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Celebrating Kansas by Car – Wilmore, Kansas

Stephanie with Christy Griffin

By Stephanie Bergmann, independent living marketing and sales director

Ernie Griffin has wanted a carousel since he was kid — not just to ride on a carousel, but to own it! At age 70, Ernie finally got his wish when he and his wife, Christy, bought a used carousel from a mall. With the help of their neighbors, they re-assembled it right outside their home in Wilmore, Kan. Now, Ernie and Christy share their musical merry-go-round with others. (See a video.)

When the couple is home, friends and strangers are welcome to stop and take a spin. They’ve even put a horn nearby with a sign that reads, “Honk to Ride.” When he hears that sound, Ernie cranks up the lights and music and sets his painted ponies and teacups spinning.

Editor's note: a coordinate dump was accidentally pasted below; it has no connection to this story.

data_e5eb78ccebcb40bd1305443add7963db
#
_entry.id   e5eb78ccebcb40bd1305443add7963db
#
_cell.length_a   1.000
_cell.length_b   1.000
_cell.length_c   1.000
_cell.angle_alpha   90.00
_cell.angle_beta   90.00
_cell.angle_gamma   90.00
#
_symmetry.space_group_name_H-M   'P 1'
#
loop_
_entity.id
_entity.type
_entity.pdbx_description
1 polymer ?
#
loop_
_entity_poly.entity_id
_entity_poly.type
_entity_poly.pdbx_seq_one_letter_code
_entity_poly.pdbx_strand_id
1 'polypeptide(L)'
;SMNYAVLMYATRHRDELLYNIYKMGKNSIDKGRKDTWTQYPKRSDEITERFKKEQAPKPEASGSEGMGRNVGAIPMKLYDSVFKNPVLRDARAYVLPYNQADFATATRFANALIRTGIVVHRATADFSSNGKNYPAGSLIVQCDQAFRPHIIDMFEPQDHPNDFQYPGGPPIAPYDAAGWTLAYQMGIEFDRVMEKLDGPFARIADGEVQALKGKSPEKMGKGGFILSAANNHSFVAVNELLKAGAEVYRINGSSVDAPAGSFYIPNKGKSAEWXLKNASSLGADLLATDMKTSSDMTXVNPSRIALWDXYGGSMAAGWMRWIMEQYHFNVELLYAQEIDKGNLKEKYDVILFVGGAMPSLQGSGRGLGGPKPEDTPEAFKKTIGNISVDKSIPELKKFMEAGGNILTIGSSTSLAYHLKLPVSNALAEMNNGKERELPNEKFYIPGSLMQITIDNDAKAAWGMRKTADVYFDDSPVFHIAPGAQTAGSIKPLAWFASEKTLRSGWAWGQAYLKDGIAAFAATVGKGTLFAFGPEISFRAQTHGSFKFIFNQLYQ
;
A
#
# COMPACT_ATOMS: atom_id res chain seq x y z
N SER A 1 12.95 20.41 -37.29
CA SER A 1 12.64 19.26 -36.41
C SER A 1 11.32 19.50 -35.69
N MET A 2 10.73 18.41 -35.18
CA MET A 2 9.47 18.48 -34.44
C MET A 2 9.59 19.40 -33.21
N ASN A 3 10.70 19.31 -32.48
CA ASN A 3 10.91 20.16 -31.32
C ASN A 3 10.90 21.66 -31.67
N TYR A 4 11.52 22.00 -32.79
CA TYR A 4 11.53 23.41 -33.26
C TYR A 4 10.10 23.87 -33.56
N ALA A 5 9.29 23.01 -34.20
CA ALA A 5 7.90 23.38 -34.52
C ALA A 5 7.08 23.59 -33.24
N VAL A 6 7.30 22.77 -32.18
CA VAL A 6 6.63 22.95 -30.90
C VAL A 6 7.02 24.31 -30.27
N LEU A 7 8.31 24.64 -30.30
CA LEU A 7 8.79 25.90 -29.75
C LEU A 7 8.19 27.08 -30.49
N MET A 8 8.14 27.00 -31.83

People often try to pay the Griffins, but they refuse. A smile, they say, is payment enough.

Christy admits she used to think Ernie’s carousel enthusiasm was crazy, but now, especially during a pandemic, she believes something this festive is needed more than ever. Before each ride, she sanitizes the seats and asks visitors to wear their masks. They climb aboard, and for a few minutes, life almost seems normal.

The Griffins also love to share the story of their historic house. Back in 1913, it was ordered from a Sears catalog for $823. Everything from the wood and nails to paint and shingles came in boxes, and the buyer put it together. Inside the home, you can still see the original wood floor and stairs.

Another must-see stop in Wilmore is a mural painted on a grain elevator by artist Stan Herd. It depicts the coin toss between two ranchers that decided the town would be named after Thomas Jackson Wilmore.

Located just off Highway 160 in southern Kansas, Wilmore is a two-hour drive from Wichita. The Griffins recommend calling first to make sure they are home. The snowbirds plan to return from California March 23. Until then, leave a message at 620-738-4420.

Ernie Griffin stands in front of his 1913 home, which was built from a kit purchased for $823. The Griffins have a framed advertisement for the “modern home No. 167,” as well as a book about the “homes in a box.”

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